17. A signal-bearing medium embodying a program of machine-readable instructions executable by a digital processing apparatus, said program causing a disk array subsystem to perform a method of claim 13.
18. The disk array subsystem according to claim 2, further comprising:
a disk determining device that determines a disk apparatus having a segment on said data region which is a data write destination and each disk apparatus having a segment on said copy region which is a copy destination of said data, to be issuing destinations of said write command, when a write command is sent by a higher apparatus.
19. The disk array subsystem according to claim 3, further comprising:
a disk determining device that determines a disk apparatus having a segment on said data region which is a data write destination and each disk apparatus having a segment on said copy region which is a copy destination of said data, to be issuing destinations of said write command, when a write command is sent by a higher apparatus.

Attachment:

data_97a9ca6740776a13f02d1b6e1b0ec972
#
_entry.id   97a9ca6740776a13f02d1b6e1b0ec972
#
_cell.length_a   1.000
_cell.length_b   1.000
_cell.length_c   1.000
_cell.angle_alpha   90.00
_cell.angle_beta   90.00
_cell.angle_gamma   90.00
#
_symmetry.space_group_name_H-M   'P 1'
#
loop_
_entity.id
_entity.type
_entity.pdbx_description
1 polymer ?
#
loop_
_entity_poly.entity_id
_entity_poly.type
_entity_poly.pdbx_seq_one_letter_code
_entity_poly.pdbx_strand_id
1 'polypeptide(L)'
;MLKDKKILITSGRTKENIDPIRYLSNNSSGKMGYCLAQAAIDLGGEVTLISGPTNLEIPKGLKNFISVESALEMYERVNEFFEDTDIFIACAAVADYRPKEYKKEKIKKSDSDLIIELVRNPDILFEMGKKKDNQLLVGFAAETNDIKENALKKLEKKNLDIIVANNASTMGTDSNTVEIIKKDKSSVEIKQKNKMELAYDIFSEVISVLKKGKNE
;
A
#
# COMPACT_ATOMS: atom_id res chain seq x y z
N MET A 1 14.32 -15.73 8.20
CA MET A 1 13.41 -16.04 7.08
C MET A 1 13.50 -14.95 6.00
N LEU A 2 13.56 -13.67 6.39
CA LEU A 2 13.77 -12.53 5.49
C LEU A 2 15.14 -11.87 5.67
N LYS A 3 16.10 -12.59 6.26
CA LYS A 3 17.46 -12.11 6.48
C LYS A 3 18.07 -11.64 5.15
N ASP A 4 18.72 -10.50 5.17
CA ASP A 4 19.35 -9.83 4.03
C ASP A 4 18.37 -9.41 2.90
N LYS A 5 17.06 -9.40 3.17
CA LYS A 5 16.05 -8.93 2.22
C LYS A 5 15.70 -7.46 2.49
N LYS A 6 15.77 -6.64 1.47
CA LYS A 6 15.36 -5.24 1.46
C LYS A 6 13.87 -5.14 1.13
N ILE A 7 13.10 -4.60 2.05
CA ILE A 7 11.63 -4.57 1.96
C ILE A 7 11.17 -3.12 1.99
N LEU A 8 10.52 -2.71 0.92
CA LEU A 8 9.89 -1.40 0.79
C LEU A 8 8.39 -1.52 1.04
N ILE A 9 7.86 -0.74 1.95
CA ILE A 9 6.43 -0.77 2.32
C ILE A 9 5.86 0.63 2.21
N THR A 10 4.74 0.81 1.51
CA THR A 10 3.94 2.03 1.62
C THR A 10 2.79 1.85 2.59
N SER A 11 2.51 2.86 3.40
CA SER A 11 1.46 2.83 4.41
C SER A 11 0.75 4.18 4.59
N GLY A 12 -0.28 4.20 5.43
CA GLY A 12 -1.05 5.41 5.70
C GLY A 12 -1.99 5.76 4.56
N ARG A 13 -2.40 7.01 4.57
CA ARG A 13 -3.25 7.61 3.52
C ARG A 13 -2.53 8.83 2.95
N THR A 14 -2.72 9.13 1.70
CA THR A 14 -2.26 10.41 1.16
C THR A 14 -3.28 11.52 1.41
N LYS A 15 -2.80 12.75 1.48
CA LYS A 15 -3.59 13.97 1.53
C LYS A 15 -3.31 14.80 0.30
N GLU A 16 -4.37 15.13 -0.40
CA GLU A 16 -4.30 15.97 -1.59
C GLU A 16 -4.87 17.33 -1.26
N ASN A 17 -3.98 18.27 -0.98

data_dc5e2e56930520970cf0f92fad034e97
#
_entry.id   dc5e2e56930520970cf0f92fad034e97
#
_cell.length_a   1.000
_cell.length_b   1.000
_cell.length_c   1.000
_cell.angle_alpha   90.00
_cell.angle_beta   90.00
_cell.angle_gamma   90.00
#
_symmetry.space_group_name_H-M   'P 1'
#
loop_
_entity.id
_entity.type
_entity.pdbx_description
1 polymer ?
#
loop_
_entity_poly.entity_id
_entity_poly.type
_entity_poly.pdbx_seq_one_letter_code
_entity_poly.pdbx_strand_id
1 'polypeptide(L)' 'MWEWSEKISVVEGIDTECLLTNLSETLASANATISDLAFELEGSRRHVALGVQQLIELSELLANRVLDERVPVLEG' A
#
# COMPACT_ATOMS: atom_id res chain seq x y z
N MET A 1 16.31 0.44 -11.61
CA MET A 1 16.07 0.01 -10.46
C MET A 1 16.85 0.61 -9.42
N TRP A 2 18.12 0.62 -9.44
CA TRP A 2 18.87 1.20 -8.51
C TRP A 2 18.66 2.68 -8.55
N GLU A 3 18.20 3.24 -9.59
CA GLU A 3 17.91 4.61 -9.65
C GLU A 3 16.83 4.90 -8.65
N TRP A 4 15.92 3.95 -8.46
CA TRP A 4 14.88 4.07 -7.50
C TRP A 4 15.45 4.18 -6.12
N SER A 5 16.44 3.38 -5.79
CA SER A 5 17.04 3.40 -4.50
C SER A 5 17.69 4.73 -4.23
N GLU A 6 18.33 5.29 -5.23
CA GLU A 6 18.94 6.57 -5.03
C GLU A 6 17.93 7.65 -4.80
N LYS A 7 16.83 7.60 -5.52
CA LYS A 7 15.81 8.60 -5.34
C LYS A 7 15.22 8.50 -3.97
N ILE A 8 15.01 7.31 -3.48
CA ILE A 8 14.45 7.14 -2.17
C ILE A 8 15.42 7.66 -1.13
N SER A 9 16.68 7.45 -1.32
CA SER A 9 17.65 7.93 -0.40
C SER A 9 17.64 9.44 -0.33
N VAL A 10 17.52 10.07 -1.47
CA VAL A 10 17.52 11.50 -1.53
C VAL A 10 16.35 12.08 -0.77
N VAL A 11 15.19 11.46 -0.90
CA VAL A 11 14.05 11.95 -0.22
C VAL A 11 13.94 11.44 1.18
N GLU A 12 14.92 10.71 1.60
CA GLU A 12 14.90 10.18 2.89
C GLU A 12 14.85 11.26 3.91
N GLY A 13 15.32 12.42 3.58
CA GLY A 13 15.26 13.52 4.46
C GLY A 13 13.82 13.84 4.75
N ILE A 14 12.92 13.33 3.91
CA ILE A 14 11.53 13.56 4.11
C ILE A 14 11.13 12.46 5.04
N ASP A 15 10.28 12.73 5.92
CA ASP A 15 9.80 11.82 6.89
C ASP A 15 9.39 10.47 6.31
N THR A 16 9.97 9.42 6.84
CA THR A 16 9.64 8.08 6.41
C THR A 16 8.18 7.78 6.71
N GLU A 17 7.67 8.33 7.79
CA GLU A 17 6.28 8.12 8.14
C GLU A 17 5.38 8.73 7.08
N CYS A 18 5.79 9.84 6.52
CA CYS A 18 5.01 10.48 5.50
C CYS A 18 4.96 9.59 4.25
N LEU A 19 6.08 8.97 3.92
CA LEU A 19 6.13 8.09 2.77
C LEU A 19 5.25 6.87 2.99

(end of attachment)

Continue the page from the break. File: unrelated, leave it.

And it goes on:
Description
BACKGROUND OF THE INVENTION

The present invention relates to a disk array subsystem having a plurality of disk apparatuses, and in particular, to a disk array subsystem that can reduce a data loss occurrence probability when a fault occurs in a disk apparatus.

Background Art

Conventional disk array subsystems adopt redundancy disks (RAID) that integrally manage a plurality of magnetic disk apparatuses. The RAID distributedly arranges data in the plurality of magnetic disk apparatuses and adds redundant data. Thus, in spite of the use of inexpensive magnetic disk apparatuses, the RAID makes it possible to increase data access speed and to provide a reliable data storage system.

A RAID may be roughly classified as being either a mirror redundancy system or a parity redundancy system. The mirror redundancy system fully doubles data. Doubling units have hitherto been magnetic disk apparatuses. However, an increasing number of recent doubling systems divide a magnetic disk apparatus into inherent management units, each of which is doubled. The parity redundancy system saves parity data created from user data to one magnetic disk apparatus constituting the RAID. When a magnetic disk apparatus fails, data stored in the failing magnetic disk apparatus is generated from the parity and user data stored in a surviving magnetic data apparatus.